In the early 1960s, Ginzburg observed, a desire to reassert oneself against the authoritarianism of the war generation was checked by a fear of ridicule, so one hid ‘behind caution and shrewdness’. Despite this emphasis on cool conduct, Ginzburg lays out her child-rearing philosophy in no timid terms – perhaps recognising that it is through education that one begins to lay out the foundations of a different world. She speaks of education as ‘a certain climate in which feelings, instincts and thoughts can flourish’, and she cautions against too close a friendliness with one’s children, ‘so that they can develop separately from us’. In other words, restraining one’s presence and feelings originates in a desire to give space to another being to flourish. It’s an exercise in discretion and gentleness; or, in one word, tact.

Looking back over the past century, the historical moments when tact emerged as an ideal on the horizon of sociability were times when life had been cheapened; when humanity was threatened by war, pernicious ideologies, or violence in the bloody aftermath of revolutions. When the mind refuses to grasp the magnitude of a death toll, the idea of cherishing a sensitivity to human individuality feels so distant as to look like an escapist fantasy. Yet, it is precisely its remoteness – the danger of its falling into oblivion – that demands its eloquent affirmation.

Notably, tact surfaces in the work of intellectuals who reflected on the moral life during the Second World War and its aftermath. Roland Barthes, for example, chose the subject of living with others for his course at the Collège de France in 1976-77. His title, Comment vivre ensemble (or How to Live Together), registered a sense of perplexity – as if living together were a near-impossible task in an age that had witnessed the bankruptcy of moral norms. Uncomfortable with his position of institutional authority, Barthes pointed out that it had become impossible to teach people how to live, that this could be the object only of a shared quest. So he invited his students to help him develop a vocabulary of distances, tact and attunement to others, not by following a set method but, rather, by taking detours through culture.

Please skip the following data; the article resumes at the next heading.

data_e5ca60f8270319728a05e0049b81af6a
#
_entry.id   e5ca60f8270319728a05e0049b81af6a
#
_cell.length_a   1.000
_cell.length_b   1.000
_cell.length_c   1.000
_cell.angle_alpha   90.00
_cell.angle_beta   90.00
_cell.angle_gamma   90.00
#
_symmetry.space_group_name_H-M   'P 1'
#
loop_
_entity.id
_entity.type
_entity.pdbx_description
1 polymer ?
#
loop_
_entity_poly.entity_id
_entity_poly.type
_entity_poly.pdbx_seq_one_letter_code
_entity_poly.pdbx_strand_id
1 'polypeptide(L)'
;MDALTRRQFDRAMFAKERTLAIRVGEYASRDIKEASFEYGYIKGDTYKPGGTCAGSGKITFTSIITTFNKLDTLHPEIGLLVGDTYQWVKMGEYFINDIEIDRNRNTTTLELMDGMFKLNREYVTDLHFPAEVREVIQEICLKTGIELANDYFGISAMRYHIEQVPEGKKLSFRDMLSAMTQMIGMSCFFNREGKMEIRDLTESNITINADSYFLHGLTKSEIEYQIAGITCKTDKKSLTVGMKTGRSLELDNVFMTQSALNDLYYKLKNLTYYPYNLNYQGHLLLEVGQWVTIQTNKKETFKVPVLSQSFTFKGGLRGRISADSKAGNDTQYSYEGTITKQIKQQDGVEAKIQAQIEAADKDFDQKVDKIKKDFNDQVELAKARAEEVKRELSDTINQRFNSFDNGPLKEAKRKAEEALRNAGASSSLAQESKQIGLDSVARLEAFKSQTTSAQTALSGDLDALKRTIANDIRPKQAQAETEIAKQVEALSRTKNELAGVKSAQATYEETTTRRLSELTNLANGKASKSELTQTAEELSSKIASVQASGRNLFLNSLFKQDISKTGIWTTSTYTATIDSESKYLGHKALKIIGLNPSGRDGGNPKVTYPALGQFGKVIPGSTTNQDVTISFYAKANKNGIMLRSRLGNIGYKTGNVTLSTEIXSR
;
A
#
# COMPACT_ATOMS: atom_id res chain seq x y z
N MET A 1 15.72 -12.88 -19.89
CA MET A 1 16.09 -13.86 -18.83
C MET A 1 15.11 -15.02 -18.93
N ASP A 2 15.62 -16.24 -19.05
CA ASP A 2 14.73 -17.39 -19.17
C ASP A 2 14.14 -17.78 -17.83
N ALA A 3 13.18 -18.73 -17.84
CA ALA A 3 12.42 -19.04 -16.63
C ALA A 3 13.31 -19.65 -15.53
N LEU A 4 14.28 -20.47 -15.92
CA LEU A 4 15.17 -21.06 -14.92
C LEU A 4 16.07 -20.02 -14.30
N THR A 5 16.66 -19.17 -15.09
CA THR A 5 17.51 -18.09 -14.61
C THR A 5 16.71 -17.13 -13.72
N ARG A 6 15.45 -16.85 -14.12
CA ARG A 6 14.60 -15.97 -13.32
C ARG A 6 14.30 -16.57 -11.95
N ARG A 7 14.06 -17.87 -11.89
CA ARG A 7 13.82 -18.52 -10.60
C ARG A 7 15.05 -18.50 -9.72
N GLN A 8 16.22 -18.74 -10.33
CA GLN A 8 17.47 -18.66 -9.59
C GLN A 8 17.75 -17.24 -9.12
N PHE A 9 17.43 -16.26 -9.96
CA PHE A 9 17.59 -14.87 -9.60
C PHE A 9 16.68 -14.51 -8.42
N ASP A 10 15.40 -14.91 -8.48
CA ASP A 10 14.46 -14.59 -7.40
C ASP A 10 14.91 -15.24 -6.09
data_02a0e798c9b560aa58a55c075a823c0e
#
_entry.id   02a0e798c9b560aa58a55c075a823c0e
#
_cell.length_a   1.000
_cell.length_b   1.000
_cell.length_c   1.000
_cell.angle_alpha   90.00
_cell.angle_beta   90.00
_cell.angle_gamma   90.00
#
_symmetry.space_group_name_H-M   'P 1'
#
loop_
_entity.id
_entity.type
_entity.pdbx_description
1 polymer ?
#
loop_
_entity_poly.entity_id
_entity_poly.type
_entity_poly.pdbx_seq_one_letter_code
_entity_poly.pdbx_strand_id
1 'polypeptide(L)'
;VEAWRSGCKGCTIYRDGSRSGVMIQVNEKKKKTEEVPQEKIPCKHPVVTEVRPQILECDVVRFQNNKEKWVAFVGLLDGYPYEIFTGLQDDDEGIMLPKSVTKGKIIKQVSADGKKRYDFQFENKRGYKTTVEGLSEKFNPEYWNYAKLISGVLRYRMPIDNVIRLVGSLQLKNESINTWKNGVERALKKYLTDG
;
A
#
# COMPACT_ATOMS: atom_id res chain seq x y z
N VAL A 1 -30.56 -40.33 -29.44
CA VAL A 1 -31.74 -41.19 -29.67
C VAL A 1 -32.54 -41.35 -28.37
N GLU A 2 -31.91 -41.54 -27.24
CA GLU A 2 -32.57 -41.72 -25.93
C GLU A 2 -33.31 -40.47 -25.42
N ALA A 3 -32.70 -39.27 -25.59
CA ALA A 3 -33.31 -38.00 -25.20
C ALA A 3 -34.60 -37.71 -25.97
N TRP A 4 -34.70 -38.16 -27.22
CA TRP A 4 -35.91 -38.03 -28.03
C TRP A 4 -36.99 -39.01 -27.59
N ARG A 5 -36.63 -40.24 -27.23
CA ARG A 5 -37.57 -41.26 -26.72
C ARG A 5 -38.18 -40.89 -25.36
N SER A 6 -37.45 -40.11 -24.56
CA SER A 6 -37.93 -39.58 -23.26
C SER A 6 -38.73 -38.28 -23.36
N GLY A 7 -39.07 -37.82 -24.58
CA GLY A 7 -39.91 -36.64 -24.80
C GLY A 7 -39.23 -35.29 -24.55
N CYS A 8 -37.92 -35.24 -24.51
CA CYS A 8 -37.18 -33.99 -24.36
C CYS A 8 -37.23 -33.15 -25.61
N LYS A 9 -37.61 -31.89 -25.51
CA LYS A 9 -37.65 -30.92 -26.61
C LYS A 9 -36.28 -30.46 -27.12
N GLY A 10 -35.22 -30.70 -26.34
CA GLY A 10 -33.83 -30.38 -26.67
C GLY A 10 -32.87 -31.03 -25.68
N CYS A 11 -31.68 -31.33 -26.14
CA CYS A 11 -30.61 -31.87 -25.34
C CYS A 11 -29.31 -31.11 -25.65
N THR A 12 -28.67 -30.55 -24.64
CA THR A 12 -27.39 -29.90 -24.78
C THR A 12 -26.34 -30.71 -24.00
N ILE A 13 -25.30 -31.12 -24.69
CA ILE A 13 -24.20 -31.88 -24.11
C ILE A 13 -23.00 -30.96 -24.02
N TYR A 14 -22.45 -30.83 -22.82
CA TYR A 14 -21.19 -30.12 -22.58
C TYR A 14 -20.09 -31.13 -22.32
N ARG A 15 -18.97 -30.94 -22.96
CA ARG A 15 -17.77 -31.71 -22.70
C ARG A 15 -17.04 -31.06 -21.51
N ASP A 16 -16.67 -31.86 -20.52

Tact, or délicatesse, was an old obsession of Barthes’s, going back to the early years of his career in the polarised, Manichean world of the 1940s. That had been a time, as the historian Tony Judt in 1992 showed, when experience, choices, humanity itself were ‘divided … into binary categories: good or evil, positive or negative, comrades or enemies’. The suspicious atmosphere of the Cold War in France, when both Left and Right were in Barthes’s view equally compromised, required not political commitment, as defended by his contemporary Jean-Paul Sartre, but a particular kind of neutrality – difficult to define, because it was not an absence of concern or lack of care; rather, it came from a desire to preserve the integrity of life itself, in its endless human differentiation. The neutral is, for Barthes, a refusal to participate in oppressive social systems; an anticipation of utopia. Délicatesse crystallised, in time, as an example of the neutral.